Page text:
Galata Palace 1
Galata Palace 2
Galata Palace 3
Galata Palace 5
Galata Palace 6
Galata Palace 4

The “Palace” at Galatas was only discovered and excavated in the early 1990s. The site is located 30 kilometres south of Heraklion, near the villages of Galatas and Arkalochori. From the site there are fine views of the surrounding countryside. The site is of particular importance as it contains a palace built only in one period, the neopalatial. Other palace sites contain remains from several palaces built at different times which often involved the levelling off and destruction of layers by the builders of the later palace and makes it more difficult to understand the architecture that remains.
Excavations began in 1992 and in 1997 the archaeologist responsible for the excavations, George Rethemiotakis, announced that a new Minoan Palace had been found in the middle of a Minoan town. The excavation of the site was completed in 2005 although excavations continue in buildings outside the palace itself.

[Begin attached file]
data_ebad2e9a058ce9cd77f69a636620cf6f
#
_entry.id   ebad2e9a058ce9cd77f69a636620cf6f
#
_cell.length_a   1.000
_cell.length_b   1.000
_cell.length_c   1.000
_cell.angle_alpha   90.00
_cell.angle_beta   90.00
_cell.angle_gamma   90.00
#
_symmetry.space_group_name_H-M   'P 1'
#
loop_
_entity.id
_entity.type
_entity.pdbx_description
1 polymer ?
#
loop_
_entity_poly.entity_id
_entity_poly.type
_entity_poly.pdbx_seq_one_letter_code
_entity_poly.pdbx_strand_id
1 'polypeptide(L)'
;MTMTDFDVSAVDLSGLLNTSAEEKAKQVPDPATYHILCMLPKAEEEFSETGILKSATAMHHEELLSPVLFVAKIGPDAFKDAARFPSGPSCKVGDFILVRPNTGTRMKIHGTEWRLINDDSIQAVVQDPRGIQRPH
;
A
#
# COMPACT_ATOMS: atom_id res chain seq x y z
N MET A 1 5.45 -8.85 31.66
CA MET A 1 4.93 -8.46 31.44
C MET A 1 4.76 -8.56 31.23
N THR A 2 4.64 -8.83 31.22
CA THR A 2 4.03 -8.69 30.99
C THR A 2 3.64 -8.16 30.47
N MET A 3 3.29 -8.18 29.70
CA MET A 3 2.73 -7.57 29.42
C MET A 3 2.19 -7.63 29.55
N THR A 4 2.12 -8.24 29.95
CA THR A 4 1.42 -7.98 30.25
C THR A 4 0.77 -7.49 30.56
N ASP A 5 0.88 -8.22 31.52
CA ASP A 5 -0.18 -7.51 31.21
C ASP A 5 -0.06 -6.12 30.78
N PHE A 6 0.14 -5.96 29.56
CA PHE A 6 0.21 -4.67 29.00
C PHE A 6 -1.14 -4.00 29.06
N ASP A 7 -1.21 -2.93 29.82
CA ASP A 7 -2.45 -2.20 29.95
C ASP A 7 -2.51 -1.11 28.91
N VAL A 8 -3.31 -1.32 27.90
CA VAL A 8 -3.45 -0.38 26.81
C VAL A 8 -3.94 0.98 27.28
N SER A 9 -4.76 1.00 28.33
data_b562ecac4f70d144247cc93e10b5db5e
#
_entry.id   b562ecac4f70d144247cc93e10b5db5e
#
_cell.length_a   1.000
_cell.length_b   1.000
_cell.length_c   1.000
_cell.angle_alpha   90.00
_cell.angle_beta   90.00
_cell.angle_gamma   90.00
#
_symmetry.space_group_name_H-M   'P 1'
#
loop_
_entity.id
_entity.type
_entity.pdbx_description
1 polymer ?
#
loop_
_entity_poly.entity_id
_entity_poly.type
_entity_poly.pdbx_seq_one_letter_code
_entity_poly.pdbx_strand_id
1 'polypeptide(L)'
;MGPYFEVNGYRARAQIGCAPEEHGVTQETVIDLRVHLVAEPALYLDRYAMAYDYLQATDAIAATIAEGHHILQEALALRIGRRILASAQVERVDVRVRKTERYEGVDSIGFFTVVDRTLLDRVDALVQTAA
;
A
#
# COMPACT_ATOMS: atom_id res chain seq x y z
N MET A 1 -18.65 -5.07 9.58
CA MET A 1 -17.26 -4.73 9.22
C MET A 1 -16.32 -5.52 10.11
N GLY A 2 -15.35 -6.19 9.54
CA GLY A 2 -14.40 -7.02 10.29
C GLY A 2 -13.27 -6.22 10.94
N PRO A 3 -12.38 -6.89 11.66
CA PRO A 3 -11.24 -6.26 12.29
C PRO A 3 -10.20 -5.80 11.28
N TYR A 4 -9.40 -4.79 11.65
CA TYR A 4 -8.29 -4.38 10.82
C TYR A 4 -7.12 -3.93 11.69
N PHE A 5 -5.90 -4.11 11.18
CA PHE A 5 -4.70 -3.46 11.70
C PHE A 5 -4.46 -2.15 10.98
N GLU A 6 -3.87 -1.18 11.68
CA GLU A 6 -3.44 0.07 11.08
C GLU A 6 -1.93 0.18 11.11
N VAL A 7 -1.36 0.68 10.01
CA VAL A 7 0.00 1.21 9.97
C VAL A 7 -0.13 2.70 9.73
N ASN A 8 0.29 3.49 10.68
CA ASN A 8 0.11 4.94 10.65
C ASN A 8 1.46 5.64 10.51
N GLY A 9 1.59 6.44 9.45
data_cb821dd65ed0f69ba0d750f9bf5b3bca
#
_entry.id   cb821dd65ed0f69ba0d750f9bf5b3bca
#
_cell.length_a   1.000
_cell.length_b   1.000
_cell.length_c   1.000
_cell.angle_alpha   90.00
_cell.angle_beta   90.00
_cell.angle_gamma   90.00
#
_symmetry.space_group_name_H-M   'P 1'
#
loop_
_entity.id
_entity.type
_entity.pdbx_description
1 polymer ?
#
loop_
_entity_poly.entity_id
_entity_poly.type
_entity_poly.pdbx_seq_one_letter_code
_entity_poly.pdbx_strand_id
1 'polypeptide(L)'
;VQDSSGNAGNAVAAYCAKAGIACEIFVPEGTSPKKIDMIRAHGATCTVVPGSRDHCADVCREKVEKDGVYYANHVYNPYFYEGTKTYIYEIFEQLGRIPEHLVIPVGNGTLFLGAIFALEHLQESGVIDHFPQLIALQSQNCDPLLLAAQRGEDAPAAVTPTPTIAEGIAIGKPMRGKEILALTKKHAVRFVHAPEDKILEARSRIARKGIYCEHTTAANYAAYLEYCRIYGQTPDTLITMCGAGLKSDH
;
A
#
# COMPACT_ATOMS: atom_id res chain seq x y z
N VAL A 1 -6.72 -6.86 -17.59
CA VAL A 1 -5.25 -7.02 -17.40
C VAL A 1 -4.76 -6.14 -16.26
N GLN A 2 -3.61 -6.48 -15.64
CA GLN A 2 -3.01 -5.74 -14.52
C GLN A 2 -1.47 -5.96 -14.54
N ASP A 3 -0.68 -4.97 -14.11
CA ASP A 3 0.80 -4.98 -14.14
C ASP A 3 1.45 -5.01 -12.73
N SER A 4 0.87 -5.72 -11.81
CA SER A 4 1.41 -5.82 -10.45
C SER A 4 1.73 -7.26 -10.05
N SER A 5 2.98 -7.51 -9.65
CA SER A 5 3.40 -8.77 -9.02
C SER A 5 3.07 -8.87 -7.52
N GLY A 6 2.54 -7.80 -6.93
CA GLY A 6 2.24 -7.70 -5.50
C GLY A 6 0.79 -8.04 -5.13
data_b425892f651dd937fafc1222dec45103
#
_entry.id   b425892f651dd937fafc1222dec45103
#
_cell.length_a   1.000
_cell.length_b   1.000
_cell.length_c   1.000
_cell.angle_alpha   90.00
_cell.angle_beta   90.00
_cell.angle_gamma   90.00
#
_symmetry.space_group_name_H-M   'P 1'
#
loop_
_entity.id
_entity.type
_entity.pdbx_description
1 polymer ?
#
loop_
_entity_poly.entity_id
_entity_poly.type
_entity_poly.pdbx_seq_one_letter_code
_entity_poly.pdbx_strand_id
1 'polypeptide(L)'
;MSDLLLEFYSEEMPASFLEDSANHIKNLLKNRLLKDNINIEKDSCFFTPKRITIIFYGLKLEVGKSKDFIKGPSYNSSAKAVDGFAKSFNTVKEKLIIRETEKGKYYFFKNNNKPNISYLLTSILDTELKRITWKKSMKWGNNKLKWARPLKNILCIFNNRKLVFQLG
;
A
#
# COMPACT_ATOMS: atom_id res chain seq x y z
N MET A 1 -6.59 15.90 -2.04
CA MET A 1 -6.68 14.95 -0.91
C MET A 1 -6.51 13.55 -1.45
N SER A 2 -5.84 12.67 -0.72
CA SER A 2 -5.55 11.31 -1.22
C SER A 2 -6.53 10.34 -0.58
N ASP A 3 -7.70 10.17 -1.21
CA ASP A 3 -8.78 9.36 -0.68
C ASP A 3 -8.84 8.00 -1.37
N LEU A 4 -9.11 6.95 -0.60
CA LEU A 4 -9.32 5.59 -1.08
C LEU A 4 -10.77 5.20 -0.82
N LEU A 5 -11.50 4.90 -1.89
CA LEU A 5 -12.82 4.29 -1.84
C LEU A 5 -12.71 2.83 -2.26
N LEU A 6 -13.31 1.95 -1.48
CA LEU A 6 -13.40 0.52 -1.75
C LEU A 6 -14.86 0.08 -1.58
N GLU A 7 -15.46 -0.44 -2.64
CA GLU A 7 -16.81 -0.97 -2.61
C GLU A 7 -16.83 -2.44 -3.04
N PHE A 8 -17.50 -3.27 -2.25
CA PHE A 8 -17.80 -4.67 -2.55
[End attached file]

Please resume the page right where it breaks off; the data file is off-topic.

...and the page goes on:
The large, paved central courtyard of the palace runs north-south and measures 16 metres by 32 metres. It was originally surrounded by a four-wing building. Of the four wings the East wing is the best preserved, while the west and south wings are in very poor condition. The north wing has now also been excavated. The north end of the central court has a face of ashlar masonry and some 50 blocks have masons’ marks on them. All the original frescoes have unfortunately been lost although a few fragments remain.


Although the palace at Galatas dates from the New Palace period, a thriving town was already in existence on the hillside in the Old Palace period. A building in the West Wing of the later palace showed evidence of centrally controlled activity in a non-palatial setting. In a building no more than 40 square metres there was evidence that the grinding of grain was being organised on a scale much larger than would be necessary simply for the people living there. Seventy grinders and querns were uncovered as well as hundreds of drinking vessels, which suggested that feasting ceremonies may have taken place in the rooms on the upper floor of the building. Some of the ceramics were from Knossos and Phaistos and part of an ivory handle from a sword was also found suggesting a high profile individual either lived in the building.